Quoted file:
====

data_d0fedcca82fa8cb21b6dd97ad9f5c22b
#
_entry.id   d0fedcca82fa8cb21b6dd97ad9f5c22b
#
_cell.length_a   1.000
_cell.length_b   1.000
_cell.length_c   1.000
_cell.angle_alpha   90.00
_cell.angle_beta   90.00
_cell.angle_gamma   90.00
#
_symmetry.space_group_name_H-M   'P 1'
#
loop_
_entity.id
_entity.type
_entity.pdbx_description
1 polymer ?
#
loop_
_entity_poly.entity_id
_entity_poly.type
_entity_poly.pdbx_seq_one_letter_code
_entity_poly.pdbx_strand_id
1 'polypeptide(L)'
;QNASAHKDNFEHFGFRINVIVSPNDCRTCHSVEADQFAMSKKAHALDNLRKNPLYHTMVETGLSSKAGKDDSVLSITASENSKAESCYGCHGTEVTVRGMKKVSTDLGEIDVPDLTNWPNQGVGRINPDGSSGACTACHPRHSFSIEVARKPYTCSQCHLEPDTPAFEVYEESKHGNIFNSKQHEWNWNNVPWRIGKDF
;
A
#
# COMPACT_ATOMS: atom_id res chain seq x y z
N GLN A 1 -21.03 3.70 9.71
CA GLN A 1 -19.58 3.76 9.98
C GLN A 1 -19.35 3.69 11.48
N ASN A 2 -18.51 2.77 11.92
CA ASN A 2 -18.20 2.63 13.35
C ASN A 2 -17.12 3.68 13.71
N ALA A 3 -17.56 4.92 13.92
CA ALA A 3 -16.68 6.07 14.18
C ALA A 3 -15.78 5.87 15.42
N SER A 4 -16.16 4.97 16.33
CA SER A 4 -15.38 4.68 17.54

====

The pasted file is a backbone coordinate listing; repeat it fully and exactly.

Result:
data_d0fedcca82fa8cb21b6dd97ad9f5c22b
#
_entry.id   d0fedcca82fa8cb21b6dd97ad9f5c22b
#
_cell.length_a   1.000
_cell.length_b   1.000
_cell.length_c   1.000
_cell.angle_alpha   90.00
_cell.angle_beta   90.00
_cell.angle_gamma   90.00
#
_symmetry.space_group_name_H-M   'P 1'
#
loop_
_entity.id
_entity.type
_entity.pdbx_description
1 polymer ?
#
loop_
_entity_poly.entity_id
_entity_poly.type
_entity_poly.pdbx_seq_one_letter_code
_entity_poly.pdbx_strand_id
1 'polypeptide(L)'
;QNASAHKDNFEHFGFRINVIVSPNDCRTCHSVEADQFAMSKKAHALDNLRKNPLYHTMVETGLSSKAGKDDSVLSITASENSKAESCYGCHGTEVTVRGMKKVSTDLGEIDVPDLTNWPNQGVGRINPDGSSGACTACHPRHSFSIEVARKPYTCSQCHLEPDTPAFEVYEESKHGNIFNSKQHEWNWNNVPWRIGKDF
;
A
#
# COMPACT_ATOMS: atom_id res chain seq x y z
N GLN A 1 -21.03 3.70 9.71
CA GLN A 1 -19.58 3.76 9.98
C GLN A 1 -19.35 3.69 11.48
N ASN A 2 -18.51 2.77 11.92
CA ASN A 2 -18.20 2.63 13.35
C ASN A 2 -17.12 3.68 13.71
N ALA A 3 -17.56 4.92 13.92
CA ALA A 3 -16.68 6.07 14.18
C ALA A 3 -15.78 5.87 15.42
N SER A 4 -16.16 4.97 16.33
CA SER A 4 -15.38 4.68 17.54